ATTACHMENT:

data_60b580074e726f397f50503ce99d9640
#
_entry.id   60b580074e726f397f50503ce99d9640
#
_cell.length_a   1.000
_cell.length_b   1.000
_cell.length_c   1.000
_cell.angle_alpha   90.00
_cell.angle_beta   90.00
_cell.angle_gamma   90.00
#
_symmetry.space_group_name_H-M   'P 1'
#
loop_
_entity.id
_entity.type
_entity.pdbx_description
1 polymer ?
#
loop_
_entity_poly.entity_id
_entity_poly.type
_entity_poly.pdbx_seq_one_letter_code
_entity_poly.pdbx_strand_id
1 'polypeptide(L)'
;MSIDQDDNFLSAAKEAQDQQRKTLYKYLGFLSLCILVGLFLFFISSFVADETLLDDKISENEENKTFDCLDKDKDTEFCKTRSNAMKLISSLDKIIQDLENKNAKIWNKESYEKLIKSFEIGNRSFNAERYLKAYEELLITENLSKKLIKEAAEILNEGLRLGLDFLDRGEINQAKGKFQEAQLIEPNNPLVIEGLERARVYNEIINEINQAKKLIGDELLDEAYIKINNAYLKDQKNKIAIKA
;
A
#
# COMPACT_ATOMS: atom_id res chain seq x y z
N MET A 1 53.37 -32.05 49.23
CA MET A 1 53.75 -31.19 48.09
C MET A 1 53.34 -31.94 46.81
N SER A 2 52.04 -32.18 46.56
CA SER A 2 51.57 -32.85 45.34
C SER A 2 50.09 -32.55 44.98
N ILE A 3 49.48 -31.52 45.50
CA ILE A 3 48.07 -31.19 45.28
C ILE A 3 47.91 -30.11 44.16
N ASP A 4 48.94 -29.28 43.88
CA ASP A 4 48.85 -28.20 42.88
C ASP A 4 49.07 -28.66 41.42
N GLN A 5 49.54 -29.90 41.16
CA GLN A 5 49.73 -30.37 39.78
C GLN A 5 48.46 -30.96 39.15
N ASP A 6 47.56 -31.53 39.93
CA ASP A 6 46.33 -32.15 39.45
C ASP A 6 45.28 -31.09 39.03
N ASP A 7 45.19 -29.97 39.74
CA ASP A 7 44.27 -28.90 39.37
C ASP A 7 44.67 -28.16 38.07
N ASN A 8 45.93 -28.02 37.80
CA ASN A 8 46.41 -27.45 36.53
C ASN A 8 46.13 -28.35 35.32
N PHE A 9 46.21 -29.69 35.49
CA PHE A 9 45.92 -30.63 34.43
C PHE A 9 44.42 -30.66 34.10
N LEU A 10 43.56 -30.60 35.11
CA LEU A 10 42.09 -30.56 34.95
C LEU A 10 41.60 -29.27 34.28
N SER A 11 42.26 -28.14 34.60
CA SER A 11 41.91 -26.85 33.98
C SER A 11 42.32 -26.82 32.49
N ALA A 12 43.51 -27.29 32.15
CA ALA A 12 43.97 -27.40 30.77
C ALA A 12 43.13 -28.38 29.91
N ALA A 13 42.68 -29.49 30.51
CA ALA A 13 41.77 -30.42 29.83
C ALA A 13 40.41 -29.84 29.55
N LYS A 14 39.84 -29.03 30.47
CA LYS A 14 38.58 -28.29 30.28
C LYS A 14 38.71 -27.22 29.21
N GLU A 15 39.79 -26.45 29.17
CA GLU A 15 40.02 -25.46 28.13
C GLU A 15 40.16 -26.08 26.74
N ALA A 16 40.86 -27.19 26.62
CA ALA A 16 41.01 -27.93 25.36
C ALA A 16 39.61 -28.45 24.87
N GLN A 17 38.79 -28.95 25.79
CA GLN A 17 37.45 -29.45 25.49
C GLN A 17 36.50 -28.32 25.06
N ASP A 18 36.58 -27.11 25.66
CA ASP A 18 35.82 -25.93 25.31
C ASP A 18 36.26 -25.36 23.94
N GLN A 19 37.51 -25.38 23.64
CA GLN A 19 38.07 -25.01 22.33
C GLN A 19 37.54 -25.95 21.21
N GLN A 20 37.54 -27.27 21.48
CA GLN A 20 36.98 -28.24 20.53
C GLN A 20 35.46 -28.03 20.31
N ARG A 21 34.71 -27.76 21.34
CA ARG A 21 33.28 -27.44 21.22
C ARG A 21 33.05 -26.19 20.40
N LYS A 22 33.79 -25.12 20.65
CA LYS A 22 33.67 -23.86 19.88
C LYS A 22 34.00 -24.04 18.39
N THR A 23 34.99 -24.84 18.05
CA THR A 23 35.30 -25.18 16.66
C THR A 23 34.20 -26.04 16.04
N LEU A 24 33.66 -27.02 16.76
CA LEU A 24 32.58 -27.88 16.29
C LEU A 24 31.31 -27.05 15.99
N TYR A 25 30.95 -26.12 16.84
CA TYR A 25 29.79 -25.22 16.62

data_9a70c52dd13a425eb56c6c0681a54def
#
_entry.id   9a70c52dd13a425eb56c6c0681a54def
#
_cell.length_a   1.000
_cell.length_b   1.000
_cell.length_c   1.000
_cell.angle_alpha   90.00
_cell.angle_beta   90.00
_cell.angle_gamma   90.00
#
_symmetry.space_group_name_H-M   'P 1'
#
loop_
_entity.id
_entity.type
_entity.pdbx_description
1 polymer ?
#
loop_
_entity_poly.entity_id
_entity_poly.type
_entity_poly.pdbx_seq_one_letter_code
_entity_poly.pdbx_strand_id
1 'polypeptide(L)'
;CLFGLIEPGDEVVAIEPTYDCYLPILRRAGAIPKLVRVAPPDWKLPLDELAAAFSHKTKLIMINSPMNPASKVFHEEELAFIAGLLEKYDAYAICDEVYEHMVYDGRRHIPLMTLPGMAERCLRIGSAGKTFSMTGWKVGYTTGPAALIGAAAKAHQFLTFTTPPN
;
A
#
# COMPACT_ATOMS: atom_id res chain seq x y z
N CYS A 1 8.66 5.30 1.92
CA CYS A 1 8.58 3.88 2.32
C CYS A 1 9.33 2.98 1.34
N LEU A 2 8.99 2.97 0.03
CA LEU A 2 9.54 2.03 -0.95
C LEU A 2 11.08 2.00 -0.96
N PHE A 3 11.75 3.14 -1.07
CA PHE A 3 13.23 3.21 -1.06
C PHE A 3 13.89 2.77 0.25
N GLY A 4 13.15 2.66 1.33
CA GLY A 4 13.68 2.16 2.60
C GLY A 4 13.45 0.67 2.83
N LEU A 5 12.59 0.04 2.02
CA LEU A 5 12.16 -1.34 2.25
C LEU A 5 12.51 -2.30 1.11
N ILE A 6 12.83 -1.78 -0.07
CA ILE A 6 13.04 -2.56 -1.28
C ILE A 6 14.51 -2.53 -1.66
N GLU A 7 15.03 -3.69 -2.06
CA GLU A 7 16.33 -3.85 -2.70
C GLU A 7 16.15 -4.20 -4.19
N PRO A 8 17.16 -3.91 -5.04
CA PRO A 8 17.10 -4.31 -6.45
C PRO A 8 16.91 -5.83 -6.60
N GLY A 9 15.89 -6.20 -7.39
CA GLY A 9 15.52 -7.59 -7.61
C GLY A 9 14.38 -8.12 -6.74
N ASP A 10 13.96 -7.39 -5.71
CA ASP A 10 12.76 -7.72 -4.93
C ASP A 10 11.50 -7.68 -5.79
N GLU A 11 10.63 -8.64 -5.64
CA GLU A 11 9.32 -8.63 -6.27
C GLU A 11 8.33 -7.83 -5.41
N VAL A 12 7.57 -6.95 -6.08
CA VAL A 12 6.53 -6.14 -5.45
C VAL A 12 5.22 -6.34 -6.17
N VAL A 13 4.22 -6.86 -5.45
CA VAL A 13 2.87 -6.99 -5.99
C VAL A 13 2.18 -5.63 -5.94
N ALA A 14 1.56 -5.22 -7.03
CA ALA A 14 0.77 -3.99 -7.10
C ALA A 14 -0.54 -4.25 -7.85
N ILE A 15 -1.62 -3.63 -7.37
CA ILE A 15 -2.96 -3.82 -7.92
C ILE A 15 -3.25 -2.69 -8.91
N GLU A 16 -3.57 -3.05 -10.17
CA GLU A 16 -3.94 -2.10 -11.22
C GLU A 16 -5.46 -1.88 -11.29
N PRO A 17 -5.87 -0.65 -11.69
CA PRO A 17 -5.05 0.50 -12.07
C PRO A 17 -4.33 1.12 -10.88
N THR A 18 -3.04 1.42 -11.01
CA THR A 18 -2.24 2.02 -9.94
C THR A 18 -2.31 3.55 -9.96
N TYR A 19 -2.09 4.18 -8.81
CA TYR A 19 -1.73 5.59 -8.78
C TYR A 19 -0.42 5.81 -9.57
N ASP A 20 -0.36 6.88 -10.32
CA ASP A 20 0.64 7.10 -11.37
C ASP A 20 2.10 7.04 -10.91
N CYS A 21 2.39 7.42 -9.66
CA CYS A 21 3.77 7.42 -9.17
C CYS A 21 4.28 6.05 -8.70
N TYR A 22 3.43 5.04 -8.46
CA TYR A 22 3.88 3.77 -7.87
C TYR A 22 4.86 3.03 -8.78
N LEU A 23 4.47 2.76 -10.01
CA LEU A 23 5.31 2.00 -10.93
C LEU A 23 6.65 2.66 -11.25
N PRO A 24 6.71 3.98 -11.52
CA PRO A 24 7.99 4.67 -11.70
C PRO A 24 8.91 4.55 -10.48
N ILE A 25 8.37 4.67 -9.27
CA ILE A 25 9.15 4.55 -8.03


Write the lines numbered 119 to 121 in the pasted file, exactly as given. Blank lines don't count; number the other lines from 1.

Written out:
_entity.id
_entity.type
_entity.pdbx_description